Markets have been flipped on their head following Trump’s surprise victory.
For equity investors specifically, one needs to look "under the hood" – the overall S&P 500’s index returns hide the fact that some sectors have done well at the expense of others.
The financials ETF (XLF) is up 18%, trouncing the S&P return of 9%. Former favorites such as tech and consumer staples (XLK and XLP) have underperformed, returning 7% and 2% respectively. Two months after the election, we can now see what the “Trump Trade” consists of – and I believe the pendulum has swung too far in one direction.
Post-election, investors began rotating out of the aforementioned sectors - technology stocks and other “yieldy” plays like consumer staples, REITs and utilities. These funds have been plowed into formerly maligned sectors like banks and energy.
The speed at which this rotation has taken place - the market fully buying into Trump’s incoming proposals - is noteworthy, but not surprising to students of financial history.
When President Barack Obama initially took office and introduced stimulus packages in 2009, the market quickly priced in these potential effects – only to be later let down as inflation failed to rear its head.
History doesn’t repeat, but it certainly rhymes, and the market is too sanguine on Trump’s policy proposals.
It is worth noting that markets are ‘reflexive’ in nature, to borrow a term from George Soros. If a narrative takes hold among enough market participants, it can become self-fulfilling.
This is seen most often in market sell-offs; selling begets selling and a sustained market decline leads to a loss of faith in the economy. Consumer spending dries up and the business cycle tips into recession.
The inverse of this scenario could happen here – contagious optimism leads to increased spending (both by individuals and businesses) and we enter a multi-year stretch of 3-4% inflation and GDP growth.
We have seen a handful of money managers – from Ray Dalio to Bill Gross to Jeff Gundlach – claim this is a seminal turning point in markets and that the process is already underway.
I believe they are wrong for multiple reasons.
- The tax environment is different from the 1970’s. Reagan’s tax cuts were off a much higher base – the top marginal tax rate was 70%, which he lowered to 28% by 1986.
- Debt to GDP is higher today, meaning that it takes longer for the effect of lower taxes to filter their way through the economy.
- Demographics are a headwind as U.S. population growth slows. The fourth factor – and in my opinion most important – is the deflationary nature of technological progress. Companies like Amazon, Google and Facebook shrink the size of markets they enter, increasing efficiency and lowering margins while capturing all the value for themselves. This trend is accelerating as these firms continue gaining share and will keep a lid on GDP growth.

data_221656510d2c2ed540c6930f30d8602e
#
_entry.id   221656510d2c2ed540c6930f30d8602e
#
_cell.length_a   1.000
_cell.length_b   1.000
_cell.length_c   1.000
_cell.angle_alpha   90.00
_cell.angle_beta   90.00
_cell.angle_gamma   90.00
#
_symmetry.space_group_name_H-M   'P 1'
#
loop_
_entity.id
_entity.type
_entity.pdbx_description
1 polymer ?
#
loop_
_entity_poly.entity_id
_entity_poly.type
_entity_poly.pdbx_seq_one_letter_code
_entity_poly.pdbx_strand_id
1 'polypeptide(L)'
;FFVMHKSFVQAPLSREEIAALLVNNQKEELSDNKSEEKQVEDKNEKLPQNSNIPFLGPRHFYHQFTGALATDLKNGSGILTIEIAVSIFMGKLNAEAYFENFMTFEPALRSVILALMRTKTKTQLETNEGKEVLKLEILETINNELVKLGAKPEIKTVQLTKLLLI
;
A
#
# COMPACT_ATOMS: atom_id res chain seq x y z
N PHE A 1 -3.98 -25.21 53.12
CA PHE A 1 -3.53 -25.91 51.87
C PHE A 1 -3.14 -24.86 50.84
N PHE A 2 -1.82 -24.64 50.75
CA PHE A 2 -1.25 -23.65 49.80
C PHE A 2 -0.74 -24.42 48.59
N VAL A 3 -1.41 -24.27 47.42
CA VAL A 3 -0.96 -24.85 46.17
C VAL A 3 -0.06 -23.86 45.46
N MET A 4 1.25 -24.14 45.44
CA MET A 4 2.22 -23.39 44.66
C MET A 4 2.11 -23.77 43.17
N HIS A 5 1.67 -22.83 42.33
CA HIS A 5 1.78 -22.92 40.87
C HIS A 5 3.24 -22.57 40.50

What is the best way for an equity investor to express these views, which run contrary to the Trump Trade’s assumptions?
In my opinion, there are two sectors that have been sold post-election without regard for fundamentals – tech and consumer staples. Many asset managers have used these as a source of funds, leading to underperformance despite many of Trump’s policies (such as repatriation) serving as a boon for tech companies.
The picture for consumer staples is slightly murkier due to the dollar strength – multinationals will be hurt by the dual headwinds of FX translation and lower sales in foreign countries as consumers switch to locally-produced goods.
The onus to switch to domestic labor rather than outsourcing to China could crimp margins as well.
However, many of these stocks also sport 3-5% dividend yields and should find buyers again if the low-return environment of the past eight years continues.
Going against the prevailing trend is never easy.
However, famous investor Howard Marks says it best: Following the beliefs of the herd will give you average performance in the long run. The herd has offered up blue chip sectors – mega-cap tech and consumer staples – at a discount, and the time to take advantage is now.
Greg Blotnick is a long/short equity analyst at a fund in New York. Blotnick has spent his entire career in the hedge fund industry, covering consumer/retail, technology and industrial stocks. Blotnick is a contributor to Forbes, Fortune, and the CFA Institute's Enterprising Investor. Blotnick holds an MBA from Columbia Business School and a B.S. in Finance from Lehigh University. Follow him on Twitter.
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